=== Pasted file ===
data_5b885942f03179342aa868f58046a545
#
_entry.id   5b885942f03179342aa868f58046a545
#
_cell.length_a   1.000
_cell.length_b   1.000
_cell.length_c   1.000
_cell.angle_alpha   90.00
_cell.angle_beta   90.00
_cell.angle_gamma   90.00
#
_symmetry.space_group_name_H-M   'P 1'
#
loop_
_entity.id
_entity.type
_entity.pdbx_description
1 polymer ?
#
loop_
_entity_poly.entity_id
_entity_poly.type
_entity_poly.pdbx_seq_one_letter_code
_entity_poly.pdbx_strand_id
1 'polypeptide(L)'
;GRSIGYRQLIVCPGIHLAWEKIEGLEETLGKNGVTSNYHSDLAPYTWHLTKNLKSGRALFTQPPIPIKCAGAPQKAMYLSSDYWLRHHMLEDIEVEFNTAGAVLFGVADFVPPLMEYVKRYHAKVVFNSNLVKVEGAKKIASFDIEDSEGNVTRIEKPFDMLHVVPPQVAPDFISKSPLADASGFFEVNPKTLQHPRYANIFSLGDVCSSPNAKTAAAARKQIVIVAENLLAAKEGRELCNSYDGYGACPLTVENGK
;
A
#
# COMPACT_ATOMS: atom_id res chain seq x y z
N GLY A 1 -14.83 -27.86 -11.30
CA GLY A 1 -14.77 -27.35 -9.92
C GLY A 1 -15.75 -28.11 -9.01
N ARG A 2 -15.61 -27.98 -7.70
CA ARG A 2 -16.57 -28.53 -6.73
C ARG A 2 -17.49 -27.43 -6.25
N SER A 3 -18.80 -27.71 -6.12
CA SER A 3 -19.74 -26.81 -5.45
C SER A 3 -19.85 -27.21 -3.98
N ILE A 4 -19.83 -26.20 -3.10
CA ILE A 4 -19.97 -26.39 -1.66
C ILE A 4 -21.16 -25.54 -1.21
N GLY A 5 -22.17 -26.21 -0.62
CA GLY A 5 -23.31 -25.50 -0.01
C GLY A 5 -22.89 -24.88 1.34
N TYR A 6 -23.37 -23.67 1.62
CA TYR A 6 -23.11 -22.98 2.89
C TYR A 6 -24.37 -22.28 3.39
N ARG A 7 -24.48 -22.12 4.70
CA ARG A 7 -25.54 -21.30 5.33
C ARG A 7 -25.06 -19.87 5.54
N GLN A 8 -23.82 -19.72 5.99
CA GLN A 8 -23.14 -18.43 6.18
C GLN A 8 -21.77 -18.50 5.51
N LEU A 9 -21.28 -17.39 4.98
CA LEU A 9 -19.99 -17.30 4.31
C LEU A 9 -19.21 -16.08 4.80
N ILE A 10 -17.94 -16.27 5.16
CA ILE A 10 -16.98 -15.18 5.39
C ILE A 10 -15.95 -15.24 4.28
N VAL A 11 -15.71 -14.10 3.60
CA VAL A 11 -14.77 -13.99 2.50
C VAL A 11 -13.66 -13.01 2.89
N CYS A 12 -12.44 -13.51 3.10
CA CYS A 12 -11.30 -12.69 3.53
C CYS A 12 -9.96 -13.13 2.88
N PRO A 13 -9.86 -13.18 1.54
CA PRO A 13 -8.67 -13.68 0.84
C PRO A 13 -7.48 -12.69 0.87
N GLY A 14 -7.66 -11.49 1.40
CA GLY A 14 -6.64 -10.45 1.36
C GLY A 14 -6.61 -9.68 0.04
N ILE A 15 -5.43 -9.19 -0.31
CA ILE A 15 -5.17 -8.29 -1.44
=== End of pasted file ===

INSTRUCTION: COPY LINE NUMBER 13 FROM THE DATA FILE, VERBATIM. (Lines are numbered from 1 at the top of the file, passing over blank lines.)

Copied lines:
#